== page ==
Tagged: basemath


I’m excited about today’s post… here are some new women who are not heroes. Like Lot’s Wife they are examples of what we should steer clear of. I’m grateful for these stories because we can learn so much from them.  I hope you learn something new from this post. If you do please leave a comment below! I would love to connect with you and thank you personally for checking out Superstarnat.com.


Genesis 26: 34 Esau was forty years old, he married Judith daughter of Beeri the Hittite, and also Basemath daughter of Elon the Hittite. 35 They were a source of grief to Isaac and Rebekah.

In Genesis 26 we meet two women who enter Rebekah’s life as her daughters-in-law. Both of them are Hittite women. Their race possess a huge problem! You see back in chapter 24 when Abraham sent his servant to find a wife for Isaac, he gave him ONE rule…. NO CANAANITE women! (Genesis 24:3)
Unfortunately, Esau overlooked his grandfather’s instruction. He married two, not one, but two Hittite women.
Now why is this such a big deal? Is it really about race or about blessing?
To fully understand Isaac and Rebekah’s distress we need to have a short history lesson. Operative word being short.  

I’ll take you back a few generations to Noah’s sons. There were three of them: Ham, Shem and Japheth. Genesis 9:22 says, “Ham, the father of Canaan…” This is a prelude to what is about to go down in verse 25 where Noah says, “Cursed be Canaan! The lowest of slaves will he be to his brothers.” Noah was upset with Ham for having dishonored him. Turn the page and check out Genesis 10 where in verses 6 – 20 we learn that Ham has a son named Canaan and that from Canaan came the clan of the Hittites. In Genesis 11:10-32 we learn that Abraham is a descendant of Shem. Now remember that Noah cursed Ham’s descendants and declared that they would be slaves to Shem’s descendants. Later in chapters 12 and 13 we see the Lord called Abraham out of his father’s land to go to a land the Lord promised to give him. Abraham ends up settling his family in the land of Canaan which the Lord promised would one day be his (his descendants). In the last part of Genesis 21 verse 12 God, while speaking to Abraham, declares that Isaac is the son through which his nations will be counted. “…because it is through Isaac that your offspring will be reckoned.“ To help clarify the point I’ve been leading up to I want to share this line from Matthew Henry’s Concise Commentary, “The covenant seed of Abraham must be a people by themselves, not mingled with those who were out of covenant”.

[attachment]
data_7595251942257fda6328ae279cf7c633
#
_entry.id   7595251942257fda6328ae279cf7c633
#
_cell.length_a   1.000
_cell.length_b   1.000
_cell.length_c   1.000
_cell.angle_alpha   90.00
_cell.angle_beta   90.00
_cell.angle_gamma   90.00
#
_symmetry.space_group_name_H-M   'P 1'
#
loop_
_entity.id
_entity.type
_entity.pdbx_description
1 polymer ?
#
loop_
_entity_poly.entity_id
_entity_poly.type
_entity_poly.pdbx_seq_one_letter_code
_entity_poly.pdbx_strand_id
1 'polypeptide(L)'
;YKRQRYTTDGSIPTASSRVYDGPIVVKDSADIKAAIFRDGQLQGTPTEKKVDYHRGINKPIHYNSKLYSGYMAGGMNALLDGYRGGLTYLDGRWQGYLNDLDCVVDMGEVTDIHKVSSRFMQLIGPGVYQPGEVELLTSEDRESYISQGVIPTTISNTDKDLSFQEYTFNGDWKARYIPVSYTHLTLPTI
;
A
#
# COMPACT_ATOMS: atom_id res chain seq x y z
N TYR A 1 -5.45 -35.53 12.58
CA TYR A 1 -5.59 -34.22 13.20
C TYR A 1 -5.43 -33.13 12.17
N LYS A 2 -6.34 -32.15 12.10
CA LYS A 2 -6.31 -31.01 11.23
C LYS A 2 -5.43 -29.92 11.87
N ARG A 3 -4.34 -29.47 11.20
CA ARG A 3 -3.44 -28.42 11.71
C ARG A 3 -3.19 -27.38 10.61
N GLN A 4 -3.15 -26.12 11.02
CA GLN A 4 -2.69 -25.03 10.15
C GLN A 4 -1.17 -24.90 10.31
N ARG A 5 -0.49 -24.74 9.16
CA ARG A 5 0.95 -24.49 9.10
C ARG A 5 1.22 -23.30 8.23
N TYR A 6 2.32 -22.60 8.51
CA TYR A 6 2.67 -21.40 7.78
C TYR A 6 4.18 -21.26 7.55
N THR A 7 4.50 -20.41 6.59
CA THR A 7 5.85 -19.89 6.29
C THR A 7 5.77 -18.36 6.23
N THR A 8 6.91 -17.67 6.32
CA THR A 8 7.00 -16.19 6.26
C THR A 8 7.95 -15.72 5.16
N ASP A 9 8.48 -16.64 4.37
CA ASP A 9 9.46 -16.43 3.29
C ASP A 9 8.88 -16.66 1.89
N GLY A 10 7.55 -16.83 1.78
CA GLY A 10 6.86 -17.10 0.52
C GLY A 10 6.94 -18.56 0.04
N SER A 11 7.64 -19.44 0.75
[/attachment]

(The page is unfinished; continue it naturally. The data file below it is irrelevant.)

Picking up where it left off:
To bring it all full circle in chapter 26 Isaac and Rebekah are filled with grief by Esau’s decision to marry women who are out of God’s blessing due to Noah’s curse over the Canaanites. He has disqualified himself from the blessing through this union.

Now how does Judith and Basemath relate to you and me?
When I first read this passage for this blog post the first thing that came to mind was, UNEQUALLY YOKED! Yup! I went there!

I really do not believe that Abraham was racist or prejudice against the Canaanites. I firmly and strongly believe that he was looking out for his descendants. For the generations to come. He wanted to make sure that the blessing was not tarnished. Ensuring that Isaac married from his own tribe to maintain the blessing.
The same goes for you and me. We are to maintain our blessing! We must also marry within our own tribe… Christianity. Judith and Basemath represent the world and those who live outside of God’s will. As Christians we are responsible to protect ourselves from being pulled into the world.

A friend gave me this illustration and I thought it made perfect sense.
Imagine that you are standing on a chair. What’s easier? For you to pull someone up onto the chair next to you or for the person standing on the ground to pull you down to their level?

That’s us. We are standing on a chair in our Christianity. Mingling romantically with those outside of Christianity is the same as extending our arm to be pulled down from our chair and back into the world.
Remember we are living in this world but we are not of it. [Hebrews 13:14]
Let’s be smarter than Esau. Let’s not scorn our blessing of salvation. Let’s protect it instead by keeping our romantic relationships within God’s boundaries. Do not be unequally yoked was His command!

My Prayer for You:
Heavenly Father, please give us wisdom. Please grant us the discernment to know when we are extending our hand to someone who can pull us away from you. Please keep us drawn in close to you that we may be lights shining on a hill instead of lamps hidden under a table. I pray that we may trust you to lead us in the correct path. That in singleness we may trust you and wait on. I pray that even if we are not single that we may learn to solely depend on you and not attempt to take things into our hands. Remind us that you are sovereign and do not need our help. We  love you and thank you for your goodness. In Jesus’ name I pray, Amen!

Memory Verse: 2 Corinthians 6:14
2 Corinthians 6:14 Do not be unequally yoked with unbelievers. For what partnership has righteousness with lawlessness? Or what fellowship has light with darkness?

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